HISTORY OF THE GOODISON THRESHER COMPANY

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Hugh Chisholm
Here is a picture of my engine and myself. It is a John Goodison. These last models were built in 1926. Style No. 2606. 10x10 cyl. I am in the Western Ontario Steam Threshing Reunion held here at Corunna, eight miles south of Sarnia. We had a good show, m

296 North Mitton St. Sarmia, Ontaria, Canada

The following is a brief history of the Goodison Thresher Co.,
Ltd., Sarnia as related by one who was ‘born on its
doorstep’.

The company started in a small town called Strathroy by the
Craig Brothers who moved to Sarnia around 1882. They ran the
company for a few years then they went broke. Mr. John Goodison at
that time was one of their agents.

Mr. Goodison was a farmer from Caradoc. He sold his farm and
with his two sons, Ed and Will, took over the plant then known as
the Tunnel City Implement Works. They built plows, reapers, mowers
and threshers. In about three or four years they just about went
broke so they formed a company which the Bank financed and from
then on they went ahead.

They went out of the Implement business and built threshers, one
that was designed by a Mr. McCloskey, which was a Single
Deck-Crank. In 1892 McCloskey changed this model to a Double
Deck-Crank and called it the ‘New McCloskey’.

At this time Mr. Goodison was agent for the Waterbus Steam
Engines. In about 1896 he bought out the plant run by a Mr. N. C.
Peterson and started to build engines for himself. The engine which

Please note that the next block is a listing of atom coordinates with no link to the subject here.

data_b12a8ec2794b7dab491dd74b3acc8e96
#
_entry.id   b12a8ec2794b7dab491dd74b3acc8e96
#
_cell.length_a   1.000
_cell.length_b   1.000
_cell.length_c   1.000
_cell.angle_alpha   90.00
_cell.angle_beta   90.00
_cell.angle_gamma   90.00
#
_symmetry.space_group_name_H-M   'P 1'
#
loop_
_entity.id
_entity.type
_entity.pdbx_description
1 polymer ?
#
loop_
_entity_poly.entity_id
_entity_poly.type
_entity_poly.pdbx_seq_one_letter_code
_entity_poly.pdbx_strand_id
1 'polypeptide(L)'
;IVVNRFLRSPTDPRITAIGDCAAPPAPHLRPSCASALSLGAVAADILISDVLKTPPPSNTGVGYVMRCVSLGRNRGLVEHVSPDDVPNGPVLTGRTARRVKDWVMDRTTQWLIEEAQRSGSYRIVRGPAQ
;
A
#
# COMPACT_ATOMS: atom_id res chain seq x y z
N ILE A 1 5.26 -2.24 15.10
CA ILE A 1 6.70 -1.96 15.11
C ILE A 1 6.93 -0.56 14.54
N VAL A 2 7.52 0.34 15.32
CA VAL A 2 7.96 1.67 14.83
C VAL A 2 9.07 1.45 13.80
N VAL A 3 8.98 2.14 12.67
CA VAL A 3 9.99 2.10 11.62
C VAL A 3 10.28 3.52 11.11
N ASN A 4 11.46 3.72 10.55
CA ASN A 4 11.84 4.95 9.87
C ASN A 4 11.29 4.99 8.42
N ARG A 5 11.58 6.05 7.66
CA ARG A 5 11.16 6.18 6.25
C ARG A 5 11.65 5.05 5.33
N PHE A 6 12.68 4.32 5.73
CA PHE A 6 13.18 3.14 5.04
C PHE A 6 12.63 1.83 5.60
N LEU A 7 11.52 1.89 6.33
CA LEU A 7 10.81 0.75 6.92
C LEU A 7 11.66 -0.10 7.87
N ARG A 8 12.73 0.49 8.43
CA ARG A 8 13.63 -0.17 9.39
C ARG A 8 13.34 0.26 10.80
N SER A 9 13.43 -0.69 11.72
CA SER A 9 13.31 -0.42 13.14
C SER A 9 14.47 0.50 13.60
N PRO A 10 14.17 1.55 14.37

Mr. Peterson built was a rear mount and Mr. Goodison changed it to
a side mount. They were both plain and traction.

The first blower that was built was a flat Stacker driven by
bevel gear but it was soon changed to a Side Stacker; the first
feeder was the Hawkeye feeder which was a good feeder in its time.
Then came the Ruth, then the Rich, then the Keineke which were all
good self feeders. He also built one of the first Straw Cutters
that was built in the back of a separator for cutting straw. It was
called the Stewart and did a very good job cutting the straw and
blowing it back in the barns.

Mr. Goodison built up a wonderful business from about 25 men to
250 men but he did not live to enjoy the fruits of his labors. He
died about 1917. His son W. T. Goodison took over the business. The
other son, Edward, died about two years before his father.

W. T. Goodison died about 1928 leaving the plant to his wife,
son John E. Goodison Jr., and daughter Margaret. Goodison’s
have stopped building threshing machines and are sole agents for
the Oliver Plow Co. with a new plant in Weston, a suburb of
Toronto.

There is only one of the Good is or is left, the grand daughter
Margaret. The grandson John E. Goodison Jr. died in Toronto in
1955.

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